Update: American says this is simply the training they’ve been given, that there’s no change,.
That’s unfortunate – we can expect flight attendants to continue current practice.
According to a spokesperson,
To be clear, there is no new memo to flight attendants. When flight attendants come in for recurrent training, those who have chosen to participate in the program will receive training about the program. Customers and flight attendants value the offering and there has been no change to the program or the training.
American Airlines has two credit card issuers, Citibank and Barclays. Barclays gets to acquire customers inflight and in airport (but not within 100 feet of an American Airlines lounge). Citibank gets every other channel.
Inflight credit card announcements are the most effective way to acquire new customers, as United President Scott Kirby has reported. He brought inflight card offers to United Airlines, even insisting that they become mandatory.
- Customers flying the airline are people who choose the airline and who fly, a natural market for the cards
- Passengers skew high income
- They may be bored and a captive audience
- And for Barclays it’s the only way they’re adding customers, since they don’t pitch from tables in airports and merely advertise
In other words, inflight card announcements aren’t going away. But they should be done better, as I’ve written they certainly shouldn’t be done before 8 a.m. when passengers are trying to sleep.
However American Airlines issued a memo to flight attendants on improving the inflight Barclays card announcement experience for customers. It shouldn’t be made early morning or late night, it should only be made once, and it should be read verbatim from the script.
“Now AA management is trying to rein in the sales pitches from especially aggressive flight attendants. And there have been some, as some frequent travelers on AA have noted.
“The presentation also states that the credit card inflight announcement should take ‘no more than 1 minute.’ Additionally, the ‘the announcement MUST (sic) be read verbatim’ and also advises FAs that they ‘must not deviate from the scripted announcement provided or provide false or misleading information to passengers.’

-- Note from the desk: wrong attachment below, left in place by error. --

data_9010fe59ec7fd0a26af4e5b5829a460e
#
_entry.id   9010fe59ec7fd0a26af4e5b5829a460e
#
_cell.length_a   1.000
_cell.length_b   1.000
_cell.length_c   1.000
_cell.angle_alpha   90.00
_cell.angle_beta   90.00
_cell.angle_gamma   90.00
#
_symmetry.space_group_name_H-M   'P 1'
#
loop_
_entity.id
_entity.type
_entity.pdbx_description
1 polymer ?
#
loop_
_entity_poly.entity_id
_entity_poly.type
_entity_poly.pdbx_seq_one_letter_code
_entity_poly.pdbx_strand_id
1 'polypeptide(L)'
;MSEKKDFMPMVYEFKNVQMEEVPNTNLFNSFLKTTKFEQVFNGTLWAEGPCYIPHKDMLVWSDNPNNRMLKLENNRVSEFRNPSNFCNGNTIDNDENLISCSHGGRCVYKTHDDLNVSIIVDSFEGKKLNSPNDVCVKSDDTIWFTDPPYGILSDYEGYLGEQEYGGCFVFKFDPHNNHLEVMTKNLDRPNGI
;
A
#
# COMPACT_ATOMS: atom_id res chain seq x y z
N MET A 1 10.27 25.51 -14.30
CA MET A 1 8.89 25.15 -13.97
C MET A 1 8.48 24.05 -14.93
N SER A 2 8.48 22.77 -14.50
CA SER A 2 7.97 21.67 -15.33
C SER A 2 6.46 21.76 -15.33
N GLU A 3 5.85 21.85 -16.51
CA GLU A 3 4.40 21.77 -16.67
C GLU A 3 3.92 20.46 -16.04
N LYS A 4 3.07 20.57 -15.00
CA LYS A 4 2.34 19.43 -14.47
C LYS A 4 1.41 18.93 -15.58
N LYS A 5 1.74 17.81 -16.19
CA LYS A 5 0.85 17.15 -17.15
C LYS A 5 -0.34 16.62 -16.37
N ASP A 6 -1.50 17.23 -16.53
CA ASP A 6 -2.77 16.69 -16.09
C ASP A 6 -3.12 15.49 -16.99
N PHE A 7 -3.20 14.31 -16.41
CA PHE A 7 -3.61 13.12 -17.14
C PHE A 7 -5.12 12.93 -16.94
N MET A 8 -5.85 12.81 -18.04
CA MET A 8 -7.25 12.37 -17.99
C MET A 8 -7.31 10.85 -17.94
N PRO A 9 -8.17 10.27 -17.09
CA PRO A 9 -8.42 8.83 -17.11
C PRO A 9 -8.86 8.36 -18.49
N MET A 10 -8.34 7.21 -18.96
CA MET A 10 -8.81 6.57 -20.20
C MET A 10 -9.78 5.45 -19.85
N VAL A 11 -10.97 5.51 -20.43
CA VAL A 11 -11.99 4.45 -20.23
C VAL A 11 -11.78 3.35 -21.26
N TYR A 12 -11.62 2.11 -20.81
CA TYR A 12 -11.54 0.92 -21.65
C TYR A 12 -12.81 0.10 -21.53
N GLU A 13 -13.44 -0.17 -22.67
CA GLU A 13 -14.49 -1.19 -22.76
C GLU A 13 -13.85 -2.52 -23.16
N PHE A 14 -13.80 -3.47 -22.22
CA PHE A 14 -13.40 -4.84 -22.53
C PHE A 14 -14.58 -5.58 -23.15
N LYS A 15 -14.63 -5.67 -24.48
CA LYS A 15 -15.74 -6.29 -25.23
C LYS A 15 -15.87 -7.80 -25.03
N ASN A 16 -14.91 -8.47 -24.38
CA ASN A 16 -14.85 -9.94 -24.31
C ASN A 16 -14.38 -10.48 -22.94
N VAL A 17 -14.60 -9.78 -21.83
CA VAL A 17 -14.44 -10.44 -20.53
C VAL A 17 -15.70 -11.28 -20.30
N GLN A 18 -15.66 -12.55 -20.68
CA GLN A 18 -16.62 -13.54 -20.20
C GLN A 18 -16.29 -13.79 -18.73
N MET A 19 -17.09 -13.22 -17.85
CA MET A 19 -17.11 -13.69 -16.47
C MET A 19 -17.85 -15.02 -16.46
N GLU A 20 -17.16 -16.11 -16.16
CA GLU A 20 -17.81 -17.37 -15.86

“And the training presentation specifically asks that flight attendants ‘be considerate’ in making the credit card pitch and adds ‘make only one announcement and one trip up and down the aisle per (flight) segment.’
“The company further advised flight attendants not to disturb ‘disinterested passengers or pressure any passengers to fill out an application.’
“In the small print, the company also suggests the card pitch only happen between the hours of 8 a.m and 9 p.m, and that the pitch be suspended during extremely turbulent flights, as well on flights experiencing emergency situations or a significant delay.
I have to think that the insistence on reading the card announcement verbatim is in some measure driven by a desire to say that’s what flight attendants have been told so that any future accusations of misleading messaging can be blamed on a rogue employee rather than a concerted effort on the part of the carrier to at least turn a blind eye to misleading messaging that supports new cardmember acquisition.
I still think the best approach to inflight card applications would be for American Airlines to offer bigger lavatories, and use the walls to advertise their cards. The larger footprint would make sense because it’s monetized, and as Dana Carvey reminded us in Opportunity Knocks the big decisions in life aren’t made in the board room, they’re made in the bathroom.